Primary Sources from the World Wide Web
Begin by familiarizing yourself with your topic. Take notes from encyclopedias, biographies and other print sources as well as the Internet. Note dates, specific awards won, legislation sponsored, accomplishments, events in which your subject participated. All of these will give you keywords that will help you narrow your search to a manageable size, and help you decide which database of primary sources you should use.
Items created prior to 1923 OR that are created by an employee of the United States government are in the category of fair use, or in other words…outside copyright protection and available for use.
Primary sources are original documents or works and can include art, poetry, music, excerpts from diaries, and items written by your subject.
Secondary sources are interpretations of someone and can be one or more steps removed from your subject. These can include an article or book about your topic or their work, or even a critic’s comments about a movie about your subject. Secondary sources, while often useful, by definition include someone’s opinion about your topic.
Following are some resources that may help you find a primary source to enhance your research:
This site offers an annotated list of web resources for locating primary sources organized by subject, with hot links to related sites.http://www.eduplace.com/ss/hmss/primary.html
QCA Heritage Inventory. Learn about what has been here around you all along. See things you have never known existed right out your own back door. Learn about people from the past who have helped shape your hometown to make it the most amazing place to live in the Midwest. Learn true stories and legends about your area that have helped create our country. This online database and resource will be a one stop spot to get you on an adventure that will change how you will see and appreciate our community…our Quad Cities. https://qcaheritageinventory.wordpress.com/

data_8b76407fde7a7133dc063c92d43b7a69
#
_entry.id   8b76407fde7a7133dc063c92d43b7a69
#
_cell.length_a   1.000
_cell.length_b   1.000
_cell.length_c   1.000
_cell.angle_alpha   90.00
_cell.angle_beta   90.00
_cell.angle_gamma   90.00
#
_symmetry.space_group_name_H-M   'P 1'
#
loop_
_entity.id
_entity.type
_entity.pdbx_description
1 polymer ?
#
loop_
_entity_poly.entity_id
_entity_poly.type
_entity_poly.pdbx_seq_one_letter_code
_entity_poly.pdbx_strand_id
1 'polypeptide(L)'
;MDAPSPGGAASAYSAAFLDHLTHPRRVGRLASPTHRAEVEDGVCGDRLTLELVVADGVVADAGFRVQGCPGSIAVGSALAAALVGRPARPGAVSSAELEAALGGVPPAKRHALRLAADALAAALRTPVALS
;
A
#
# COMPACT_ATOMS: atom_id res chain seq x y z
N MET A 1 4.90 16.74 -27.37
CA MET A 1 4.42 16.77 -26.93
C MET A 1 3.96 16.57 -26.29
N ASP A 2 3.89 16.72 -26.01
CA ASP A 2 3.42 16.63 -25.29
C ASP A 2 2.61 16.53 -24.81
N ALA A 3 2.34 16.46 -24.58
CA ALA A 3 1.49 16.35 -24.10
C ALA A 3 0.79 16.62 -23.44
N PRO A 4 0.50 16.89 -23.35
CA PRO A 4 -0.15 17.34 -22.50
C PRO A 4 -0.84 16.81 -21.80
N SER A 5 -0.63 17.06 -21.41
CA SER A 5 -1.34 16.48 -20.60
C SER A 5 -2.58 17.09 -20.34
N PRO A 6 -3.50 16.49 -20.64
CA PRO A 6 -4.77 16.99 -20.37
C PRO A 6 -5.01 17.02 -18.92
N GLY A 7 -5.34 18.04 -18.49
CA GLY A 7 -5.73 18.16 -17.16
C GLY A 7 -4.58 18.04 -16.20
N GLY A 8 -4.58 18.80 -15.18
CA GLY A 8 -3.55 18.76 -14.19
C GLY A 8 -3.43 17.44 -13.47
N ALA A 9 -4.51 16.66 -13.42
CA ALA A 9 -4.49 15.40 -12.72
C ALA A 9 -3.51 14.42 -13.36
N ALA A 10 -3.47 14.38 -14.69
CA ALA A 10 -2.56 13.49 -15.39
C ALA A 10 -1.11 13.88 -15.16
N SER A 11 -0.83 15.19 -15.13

The Library of Congress holds a great collection of primary resources, millions of which have been digitized. Notice, this is the OPAC for our nation’s library. It will note in the description if it has been digitized or is only available at the Library in Washington D.C. http://www.loc.gov/
American Memory is one of the many collections of primary sources available on the Library of Congress site. http://memory.loc.gov/ammem/index.html
New York Public Library Archives and Manuscriptshttp://www.nypl.org/collections/nypl-collections/archival-materials provides full text and more.
The Smithsonian Institute is our national museum. This site contains information about American history. http://www.si.edu/
The National Security Archive http://www.gwu.edu/~nsarchiv/ contains declassified security documents. The home page features new documents. Also contains a search function.
The National Archives contain our important papers and documents. This site, designed for teachers, provides primary source documents organized by era.http://www.archives.gov/education/lessons/
Looking for core documents of the U.S. political world? http://www.wtamu.edu/library/govt/coredocs.shtml
Archiving Early America http://www.earlyamerica.com/
Civil War Primary Documentshttp://www.teacheroz.com/Civil_War_Documents.htm includes quotes, art, and cartoons.
History Matters: http://historymatters.gmu.edu/
History Channel: http://www.history.com/ On this site you can browse through “On this day” or do a keyword search.
A chronological list of U.S. historical documents:http://www.law.ou.edu/hist/
The American Presidency Project publishes papers on the Presidents:http://www.presidency.ucsb.edu/
POTUS: http://www.potus.com/ Documents and audio files of Presidents.
American Rhetoric: 100 top speeches and comprehensive speech bank.http://www.americanrhetoric.com/
Smithsonian”s History Explorer: Can search by Resource Type, Grade level, Historical Era, and more. Can find Interactive and Media resources, Museum Artifacts, Themes, Books, and more.http://historyexplorer.si.edu/home/